*Update:  We have had a request from Ethan’s mom and Orlando Opt Out:  Please use the hash tags #EthansAct and #EyesOnDOE when posting this link.  Thank you!  

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About Highlighting Members' Needs

We are running for the following Renton Education Association positions because we believe in the following planks: Becca Ritchie, Candidate for REA President, Nelsen Middle School, Computer Tech Susan DuFresne, Candidate for Primary Executive Board, Maplewood Heights Elementary, Integrated Kindergarten ✅  Demanding a healthy work-load/life balance. ✅  Bargaining competitive professional compensation. ✅  Challenging the status quo test culture with: Less is more! ✅  Emphasizing our professional expertise. ✅  Prioritizing equity and access for all. ✅  Utilizing 2-way 21st century communication tools. ✅  Acting in solidarity with all unions. ✅  Supporting ALL members. ✅   Implementing developmentally appropriate K-3 curriculum/assessment.
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7 Responses to My name is Andrea Rediske, and I am Ethan Rediske’s mother. Please Pass #EthansAct! #EyesOnDOE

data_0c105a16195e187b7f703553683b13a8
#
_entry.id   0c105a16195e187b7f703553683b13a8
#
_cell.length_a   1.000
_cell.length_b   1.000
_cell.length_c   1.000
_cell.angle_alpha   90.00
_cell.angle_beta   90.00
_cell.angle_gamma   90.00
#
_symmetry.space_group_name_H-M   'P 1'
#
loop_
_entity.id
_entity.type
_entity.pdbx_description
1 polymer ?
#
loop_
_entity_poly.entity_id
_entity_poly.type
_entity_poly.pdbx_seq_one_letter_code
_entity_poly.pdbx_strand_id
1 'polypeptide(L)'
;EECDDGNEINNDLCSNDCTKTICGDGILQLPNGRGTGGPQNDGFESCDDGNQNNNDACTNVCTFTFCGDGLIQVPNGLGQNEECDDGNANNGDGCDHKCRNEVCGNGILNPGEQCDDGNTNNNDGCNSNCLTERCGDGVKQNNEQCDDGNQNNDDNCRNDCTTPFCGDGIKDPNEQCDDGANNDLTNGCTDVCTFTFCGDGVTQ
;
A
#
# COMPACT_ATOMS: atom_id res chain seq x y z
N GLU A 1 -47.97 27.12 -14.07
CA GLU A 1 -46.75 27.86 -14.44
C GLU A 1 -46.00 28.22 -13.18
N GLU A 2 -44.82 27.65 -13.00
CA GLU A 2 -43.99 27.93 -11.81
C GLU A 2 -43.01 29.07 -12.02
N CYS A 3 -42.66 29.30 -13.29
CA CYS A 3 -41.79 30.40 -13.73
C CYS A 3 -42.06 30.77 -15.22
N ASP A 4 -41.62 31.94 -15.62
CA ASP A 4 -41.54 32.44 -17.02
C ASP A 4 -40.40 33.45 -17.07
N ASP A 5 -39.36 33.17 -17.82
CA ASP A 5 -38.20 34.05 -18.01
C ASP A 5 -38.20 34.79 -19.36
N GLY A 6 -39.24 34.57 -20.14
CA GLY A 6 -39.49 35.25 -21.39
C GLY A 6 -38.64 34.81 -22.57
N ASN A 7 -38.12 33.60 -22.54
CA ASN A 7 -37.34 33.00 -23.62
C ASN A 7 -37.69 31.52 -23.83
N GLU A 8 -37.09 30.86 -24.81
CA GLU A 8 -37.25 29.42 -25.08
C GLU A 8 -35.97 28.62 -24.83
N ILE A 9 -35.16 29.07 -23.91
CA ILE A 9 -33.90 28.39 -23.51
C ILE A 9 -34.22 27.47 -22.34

1. Michelle says:

    The pendulum swings again… it was parents of young people WITH disabilities that lobbied hard, carried lawsuits forward, etc., to have students with disabilities included in the regular standardized testing, because before they were included, the resources and staffing for their education was marginalized. No, it makes no sense to use general education testing for severe and profound disabilities. But the reason it is happening is because of parent activism. I would ask that, before the pendulum swings toward full exclusion including mild/moderate needs, that the wording of the bill be carefully examined. I don’t agree with standardized testing for ANYBODY, disabled or not… it is not a valid measure of their learning nor is it useful to teachers for instructional decisions. However, to exclude all students with identified disabilities from inclusive practices, whether these practices are for the general good or not, is to push them back into the excluded world of minimal resources and as a staff dumping ground. Push for all standardized testing to be done away with, and use this issue as a “data point,” rather than an entire campaign.

  2. Deborah Pietropaolo says:

    My heart goes out to all the parents & families who are forced to act on these special children’s behalf. It should be common sense that if the majority of regular ed children in our schools are experiencing difficulty with these tests it should send a clear message to those who have more challenging health &educational obstacles. All I can say is Double SHAME on the state of Florida and all the others who do this to a special needs child & his or her family! The eyes of the nation will be watching & fighting for those who can’t!

    • Teachers'LettersToBillGates says: